Challenging the reliability of distributed data system

There are two basic tasks that any computer system needs to accomplish:

  • storage
  • computation

Distributed systems allow to solve the same problem that you can solve on a single computer using multiple computers – usually, because the problem no longer fits on a single computer.

Distributed systems need to partition data or state up over lots of machines to scale. Adding machines increases the probability that some machine will fail, and to address this these systems typically have some kind of replicas or other redundancy to tolerate failures.

Where is the flaw in such reasoning?

It is the assumption that failures are independent. If you pickup pieces of identical hardware, run them on the same network gear and power systems, have the same people run and manage and configure them, and run the same (buggy) software on all of them. It would be incredibly unlikely that the failures on these machines would be independent of one another in the probabilistic sense that motivates a lot of distributed infrastructure. If you see a bug on one machine, the same bug is on all the machines. When you push bad config, it is usually game over no matter how many machines you push it to.

Definition: Availability

Availability = uptime / (uptime + downtime)

Availability from a technical perspective is mostly about being fault tolerant. Because the probability of a failure occurring increases with the number of components, the system should be able to compensate so as to not become less reliable as the number of components increases.

For example, availability rate for a given service over an entire year mean the following:

Availability % How much downtime is allowed per year?
90% (“one nine”) More than a month
99% (“two nines”) Less than 4 days
99.9% (“three nines”) Less than 9 hours
99.99% (“four nines”) Less than an hour
99.999% (“five nines”) ~ 5 minutes
99.9999% (“six nines”) ~ 31 seconds

The 4 V's of Big Data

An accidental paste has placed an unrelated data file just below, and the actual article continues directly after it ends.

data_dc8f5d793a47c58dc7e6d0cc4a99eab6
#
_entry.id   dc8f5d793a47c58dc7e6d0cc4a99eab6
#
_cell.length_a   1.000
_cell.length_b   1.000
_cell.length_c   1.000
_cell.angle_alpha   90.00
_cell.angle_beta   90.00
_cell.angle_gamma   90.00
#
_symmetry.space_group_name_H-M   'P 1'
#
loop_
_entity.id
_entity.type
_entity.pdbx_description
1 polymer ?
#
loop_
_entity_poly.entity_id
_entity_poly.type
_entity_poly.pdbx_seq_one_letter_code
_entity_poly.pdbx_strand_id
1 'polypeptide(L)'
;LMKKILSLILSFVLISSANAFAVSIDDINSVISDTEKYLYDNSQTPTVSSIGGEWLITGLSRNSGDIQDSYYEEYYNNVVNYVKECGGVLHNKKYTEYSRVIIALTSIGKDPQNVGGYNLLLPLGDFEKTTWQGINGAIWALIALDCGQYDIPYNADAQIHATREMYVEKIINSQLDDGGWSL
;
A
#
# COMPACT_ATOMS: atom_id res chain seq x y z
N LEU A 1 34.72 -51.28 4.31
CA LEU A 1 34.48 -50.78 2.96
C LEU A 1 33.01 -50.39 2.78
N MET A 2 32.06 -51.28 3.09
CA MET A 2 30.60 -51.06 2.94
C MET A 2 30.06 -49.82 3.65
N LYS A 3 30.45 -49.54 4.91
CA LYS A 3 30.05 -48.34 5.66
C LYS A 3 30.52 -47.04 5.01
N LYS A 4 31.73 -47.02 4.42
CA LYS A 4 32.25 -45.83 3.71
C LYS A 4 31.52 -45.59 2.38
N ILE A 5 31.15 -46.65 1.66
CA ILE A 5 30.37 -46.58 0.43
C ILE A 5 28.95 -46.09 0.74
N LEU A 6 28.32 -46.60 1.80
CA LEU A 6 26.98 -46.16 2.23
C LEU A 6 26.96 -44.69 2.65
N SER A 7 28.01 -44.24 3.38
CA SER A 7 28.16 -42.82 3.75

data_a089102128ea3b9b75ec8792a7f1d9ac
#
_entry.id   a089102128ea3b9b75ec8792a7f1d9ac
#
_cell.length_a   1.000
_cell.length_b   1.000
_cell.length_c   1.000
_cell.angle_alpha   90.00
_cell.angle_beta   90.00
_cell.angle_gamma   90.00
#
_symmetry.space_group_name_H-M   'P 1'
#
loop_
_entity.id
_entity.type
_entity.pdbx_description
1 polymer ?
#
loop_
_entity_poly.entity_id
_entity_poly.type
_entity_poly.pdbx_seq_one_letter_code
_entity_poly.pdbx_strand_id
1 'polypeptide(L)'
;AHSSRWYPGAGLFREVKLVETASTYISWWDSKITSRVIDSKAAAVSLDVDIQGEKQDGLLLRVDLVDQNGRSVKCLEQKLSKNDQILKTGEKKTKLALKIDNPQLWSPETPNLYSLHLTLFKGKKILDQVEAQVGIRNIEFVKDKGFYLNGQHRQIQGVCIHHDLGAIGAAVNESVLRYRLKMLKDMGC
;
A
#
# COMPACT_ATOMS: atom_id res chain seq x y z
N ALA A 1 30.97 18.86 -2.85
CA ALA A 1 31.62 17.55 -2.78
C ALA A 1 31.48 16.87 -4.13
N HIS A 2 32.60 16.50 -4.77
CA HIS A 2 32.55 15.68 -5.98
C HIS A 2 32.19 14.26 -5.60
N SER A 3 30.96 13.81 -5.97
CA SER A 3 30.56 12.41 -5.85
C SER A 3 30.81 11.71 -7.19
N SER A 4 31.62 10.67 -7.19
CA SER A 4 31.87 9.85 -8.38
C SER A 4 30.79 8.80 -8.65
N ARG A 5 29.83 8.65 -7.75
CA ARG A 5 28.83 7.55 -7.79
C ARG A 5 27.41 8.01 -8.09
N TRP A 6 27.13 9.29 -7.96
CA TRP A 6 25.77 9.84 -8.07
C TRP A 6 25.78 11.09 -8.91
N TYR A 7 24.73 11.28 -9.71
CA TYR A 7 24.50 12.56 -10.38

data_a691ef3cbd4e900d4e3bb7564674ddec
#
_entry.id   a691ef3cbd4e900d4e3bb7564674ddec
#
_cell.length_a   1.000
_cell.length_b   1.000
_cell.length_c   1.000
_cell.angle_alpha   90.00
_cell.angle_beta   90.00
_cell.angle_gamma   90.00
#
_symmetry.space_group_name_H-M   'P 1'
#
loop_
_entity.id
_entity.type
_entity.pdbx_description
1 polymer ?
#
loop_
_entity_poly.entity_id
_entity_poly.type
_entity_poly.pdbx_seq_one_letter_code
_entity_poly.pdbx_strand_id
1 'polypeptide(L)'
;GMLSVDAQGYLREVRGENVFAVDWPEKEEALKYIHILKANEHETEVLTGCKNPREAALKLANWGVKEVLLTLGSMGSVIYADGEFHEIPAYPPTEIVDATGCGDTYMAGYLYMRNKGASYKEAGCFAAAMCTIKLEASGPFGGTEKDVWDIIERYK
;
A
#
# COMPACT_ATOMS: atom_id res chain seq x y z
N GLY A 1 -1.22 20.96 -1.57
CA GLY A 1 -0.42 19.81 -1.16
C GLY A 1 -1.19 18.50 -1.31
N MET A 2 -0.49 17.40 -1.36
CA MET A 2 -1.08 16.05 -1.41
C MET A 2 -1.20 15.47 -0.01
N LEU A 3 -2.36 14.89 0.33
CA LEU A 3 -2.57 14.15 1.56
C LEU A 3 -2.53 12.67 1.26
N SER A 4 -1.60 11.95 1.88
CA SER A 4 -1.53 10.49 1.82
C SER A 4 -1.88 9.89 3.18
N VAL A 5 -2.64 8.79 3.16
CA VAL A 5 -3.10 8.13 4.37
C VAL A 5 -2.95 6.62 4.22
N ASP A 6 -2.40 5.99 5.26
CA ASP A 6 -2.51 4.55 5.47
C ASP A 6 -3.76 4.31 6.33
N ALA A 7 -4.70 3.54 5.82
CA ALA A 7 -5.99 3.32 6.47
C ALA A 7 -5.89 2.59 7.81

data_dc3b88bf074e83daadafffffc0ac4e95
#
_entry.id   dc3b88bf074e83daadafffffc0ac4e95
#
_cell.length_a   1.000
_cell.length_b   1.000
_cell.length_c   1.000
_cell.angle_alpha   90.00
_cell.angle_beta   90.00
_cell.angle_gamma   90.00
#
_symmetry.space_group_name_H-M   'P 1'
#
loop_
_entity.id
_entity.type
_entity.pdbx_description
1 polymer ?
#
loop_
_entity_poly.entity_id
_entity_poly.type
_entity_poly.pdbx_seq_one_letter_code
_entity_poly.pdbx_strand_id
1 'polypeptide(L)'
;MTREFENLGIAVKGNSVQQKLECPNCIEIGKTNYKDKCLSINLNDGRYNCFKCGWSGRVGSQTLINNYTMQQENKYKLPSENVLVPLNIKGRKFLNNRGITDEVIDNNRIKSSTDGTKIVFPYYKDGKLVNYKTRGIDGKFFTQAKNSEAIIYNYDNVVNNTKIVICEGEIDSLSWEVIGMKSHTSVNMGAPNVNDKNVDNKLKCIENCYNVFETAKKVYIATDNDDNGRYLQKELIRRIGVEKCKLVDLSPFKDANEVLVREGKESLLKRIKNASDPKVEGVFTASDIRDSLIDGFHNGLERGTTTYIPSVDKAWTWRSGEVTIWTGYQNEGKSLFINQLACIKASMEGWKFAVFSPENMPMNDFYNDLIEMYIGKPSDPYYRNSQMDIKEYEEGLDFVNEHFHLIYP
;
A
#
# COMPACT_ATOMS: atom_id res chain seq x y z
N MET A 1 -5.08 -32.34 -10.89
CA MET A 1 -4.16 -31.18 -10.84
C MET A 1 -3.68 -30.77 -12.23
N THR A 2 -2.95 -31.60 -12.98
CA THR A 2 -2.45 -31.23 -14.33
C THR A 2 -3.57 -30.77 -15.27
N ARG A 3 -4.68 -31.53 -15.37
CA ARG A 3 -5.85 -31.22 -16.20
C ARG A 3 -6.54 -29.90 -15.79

The 4 V’s of Big Data

The challenges associated with Big Data are the “4 V’s”: Volume, Velocity, Variety, and Value.

The "4 V's" of Big Data: Volume, Velocity, Variety, and Value.           <em>Source: Oracle.</em>

The “4 V’s” of Big Data: Volume, Velocity, Variety, and Value. Source: Oracle.


  • The Volume challenge exists because most businesses generate much more data than what their systems were designed to handle.
  • The Velocity challenge exists if a company’s data analysis or data storage runs slower than its data generation. This could be because of customer clicks on your website or thousands of sales transactions every second — a good problem to have.
  • The Variety challenge exists because of the need to process different types of data to produce the desired insights. This could include, for example, analyzing data from social networks, databases and customer service call records at the same time.
  • The Value challenge applies to deriving valuable insights from data, which is the most important of all V’s in my view. A company can usually collect all the data but the challenge is to ask the right questions to get value from it.

What exactly is big data?

Explanations vary, of course, but we might agree that big data is high-volume, high-velocity, and high-variety information that requires new tools and skills to manage.

Definition "information" term

Drucker (1988) wrote, information is data endowed with meaning and purpose

Definition “YAML” term

YAML  is a human-readable data serialization format that takes concepts from programming languages such as C, Perl, and Python, and ideas from XML and the data format of electronic mail (RFC 2822). YAML was first proposed by Clark Evans in 2001, who designed it together with Ingy döt Net and Oren Ben-Kiki. It is available for several programming languages.

YAML is a recursive acronym for “YAML Ain’t Markup Language”. Early in its development, YAML was said to mean “Yet Another Markup Language”, but was retronymed to distinguish its purpose as data-oriented, rather than document markup.


Sample document

Data structure hierarchy is maintained by outline indentation.

Sample document

Data structure hierarchy is maintained by outline indentation.

receipt:     Oz-Ware Purchase Invoice
date:        2007-08-06
    given:   Dorothy
    family:  Gale

    - part_no:   A4786
      descrip:   Water Bucket (Filled)
      price:     1.47
      quantity:  4

    - part_no:   E1628